Walking Ability Found to Worsen With Age in Adults With Dravet

Marisa Wexler, MS avatar

by Marisa Wexler, MS |

Share this article:

Share article via email
losing ability to walk | Dravet Syndrome News | illustration of woman walking

Adults with Dravet syndrome commonly experience walking difficulties that tend to worsen with age, a small study reports.

“In this study, it was observed that gait parameters and parkinsonian symptoms were abnormal across all ages, but clearly worse in older patients, suggesting a progressive gait disorder,” researchers wrote.

By the end of the five-year study period, one-third of the patients who were ambulatory at its start were no longer able to walk, the team noted.

The study, “Progressive Worsening of Gait and Motor Abnormalities in Older Adults With Dravet Syndrome,” was published in Neurology.

Most formal studies on Dravet syndrome have focused on children with the condition; there is relatively little published research on how the seizure disorder tends to manifest in adults.

Recommended Reading
gait alterations

Dravet Syndrome Patients Exhibit Variety of Gait Alterations, Review Finds

Now, a team of scientists in the U.S. and Canada conducted a small study to assess how walking ability changes in adults with Dravet over time. The scientists were inspired to do the research by anecdotal reports from caregivers that described adults with Dravet syndrome who had been able to walk but then lost that ability.

A total of six adults with Dravet, with a mean age of 32, were involved in the study. They were assessed five years apart, once in 2014 and then again in 2019. A modified version of the Unified Parkinson’s Disease Rating Scale (mUPDRS) was used to measure gait abnormalities, as well as resting tremors, facial expression, standing up from a seated position, posture, and body bradykinesia, which is an abnormal slowness of movement.

Results showed that, over the five years between assessments, mUPDRS scores worsened for all but one of the six patients.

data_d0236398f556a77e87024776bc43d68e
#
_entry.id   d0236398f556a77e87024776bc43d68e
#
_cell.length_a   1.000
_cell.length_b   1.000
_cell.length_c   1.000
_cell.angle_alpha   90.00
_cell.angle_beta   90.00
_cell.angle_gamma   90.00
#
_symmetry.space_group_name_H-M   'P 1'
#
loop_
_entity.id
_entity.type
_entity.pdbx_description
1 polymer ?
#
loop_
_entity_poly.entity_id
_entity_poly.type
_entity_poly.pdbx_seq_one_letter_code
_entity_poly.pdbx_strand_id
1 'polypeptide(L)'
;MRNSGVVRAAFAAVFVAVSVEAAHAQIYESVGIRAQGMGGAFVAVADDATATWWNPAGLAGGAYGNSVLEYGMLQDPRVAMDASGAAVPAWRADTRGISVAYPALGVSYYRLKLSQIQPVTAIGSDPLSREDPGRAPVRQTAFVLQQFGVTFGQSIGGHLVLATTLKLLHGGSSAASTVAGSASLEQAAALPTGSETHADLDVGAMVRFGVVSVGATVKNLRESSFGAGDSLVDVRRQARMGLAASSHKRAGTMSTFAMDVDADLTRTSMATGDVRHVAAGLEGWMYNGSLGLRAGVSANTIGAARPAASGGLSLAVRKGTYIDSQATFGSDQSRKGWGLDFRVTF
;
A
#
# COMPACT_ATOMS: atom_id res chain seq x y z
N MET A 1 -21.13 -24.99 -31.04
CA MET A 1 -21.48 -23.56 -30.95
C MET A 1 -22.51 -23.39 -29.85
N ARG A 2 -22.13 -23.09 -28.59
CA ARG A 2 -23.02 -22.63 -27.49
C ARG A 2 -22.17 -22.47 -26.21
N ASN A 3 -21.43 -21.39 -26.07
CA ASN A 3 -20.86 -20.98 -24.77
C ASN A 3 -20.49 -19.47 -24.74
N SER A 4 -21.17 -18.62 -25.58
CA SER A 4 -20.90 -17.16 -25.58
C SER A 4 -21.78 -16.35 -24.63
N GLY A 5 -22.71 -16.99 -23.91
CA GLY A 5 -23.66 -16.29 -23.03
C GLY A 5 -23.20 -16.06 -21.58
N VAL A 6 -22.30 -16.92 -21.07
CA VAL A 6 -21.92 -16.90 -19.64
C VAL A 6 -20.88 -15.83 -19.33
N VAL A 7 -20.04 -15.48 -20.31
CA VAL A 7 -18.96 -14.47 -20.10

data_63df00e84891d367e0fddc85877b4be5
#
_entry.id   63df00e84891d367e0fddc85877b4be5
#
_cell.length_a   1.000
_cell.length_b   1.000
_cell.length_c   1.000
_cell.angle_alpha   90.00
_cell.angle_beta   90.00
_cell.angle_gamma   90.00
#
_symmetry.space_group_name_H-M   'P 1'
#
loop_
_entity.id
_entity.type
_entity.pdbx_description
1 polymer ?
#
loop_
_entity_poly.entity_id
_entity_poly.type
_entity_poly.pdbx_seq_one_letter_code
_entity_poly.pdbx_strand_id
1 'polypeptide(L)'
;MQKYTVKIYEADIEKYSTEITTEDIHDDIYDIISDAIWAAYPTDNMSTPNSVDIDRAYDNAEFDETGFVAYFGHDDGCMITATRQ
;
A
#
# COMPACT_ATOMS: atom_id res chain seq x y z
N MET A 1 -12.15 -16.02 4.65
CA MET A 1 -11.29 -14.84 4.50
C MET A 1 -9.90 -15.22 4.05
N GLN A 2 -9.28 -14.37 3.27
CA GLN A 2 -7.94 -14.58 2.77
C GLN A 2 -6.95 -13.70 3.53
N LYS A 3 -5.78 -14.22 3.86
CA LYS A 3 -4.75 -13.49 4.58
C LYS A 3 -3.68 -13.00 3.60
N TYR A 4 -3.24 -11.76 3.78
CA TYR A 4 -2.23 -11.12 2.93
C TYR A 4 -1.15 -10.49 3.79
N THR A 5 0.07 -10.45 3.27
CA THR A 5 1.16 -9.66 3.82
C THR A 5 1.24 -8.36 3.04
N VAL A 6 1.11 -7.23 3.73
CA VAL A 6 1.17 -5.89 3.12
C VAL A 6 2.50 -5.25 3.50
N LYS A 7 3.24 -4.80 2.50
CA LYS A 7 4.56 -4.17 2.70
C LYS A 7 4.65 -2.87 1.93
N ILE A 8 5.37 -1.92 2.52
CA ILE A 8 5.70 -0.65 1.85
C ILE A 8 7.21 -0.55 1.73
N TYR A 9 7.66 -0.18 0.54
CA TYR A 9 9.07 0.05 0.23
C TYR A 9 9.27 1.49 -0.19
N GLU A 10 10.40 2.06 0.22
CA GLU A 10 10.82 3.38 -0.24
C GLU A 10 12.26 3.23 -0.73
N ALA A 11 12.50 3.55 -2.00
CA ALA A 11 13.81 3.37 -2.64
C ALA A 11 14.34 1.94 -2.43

“We found evidence of a decline in gait function and increase in parkinsonian manifestations,” the researchers wrote.

Notably, the lone exception — a 24-year-old woman — had started on a new medication between the two assessments. That medication, levodopa, is used to improve muscle control.

Two of the oldest participants — ages 47 and 51 at the second assessment in 2019 — were able to walk at the first assessment, but could no longer do so at the follow-up.

“Their caregivers reported that in this period of 5 years, it became increasingly difficult to have them leave their wheelchair and even with support, their gait was too ‘unsafe,'” the researchers wrote.

The team noted that these two patients also received levodopa after their first evaluation, but the medication was discontinued after they stopped walking.

A further analysis, which included mUPDRS scores recorded at a single point in time from 12 Dravet syndrome patients, showed a statistically significant association between mUPDRS scores and age, wherein older individuals tended to have worse scores. Older age was also specifically associated with worse scores for gait, body bradykinesia, and rising from a seat.

Instrumental gait analysis — a procedure where worn sensors are used to assess walking dynamics — also showed generally worse walking characteristics among older individuals with Dravet syndrome.

The researchers stressed that this study is limited by its small size, and also noted that clinical factors like medications and diagnostic delays likely play a role in determining walking ability over the long term.

However, they noted that “even this limited sample provides novel information,” with evidence of patients in fact losing their ability to walk over the five-year span.

“Taken altogether, the results show a progressive deterioration of gait and motor function as [Dravet syndrome] patients age,” the scientists concluded, saying additional research is needed among a larger patient population.

“It is yet unclear why such deterioration happens with age and further research should help explain not only why this happens, but also if it is possible to slow down or even avoid this progression,” they wrote.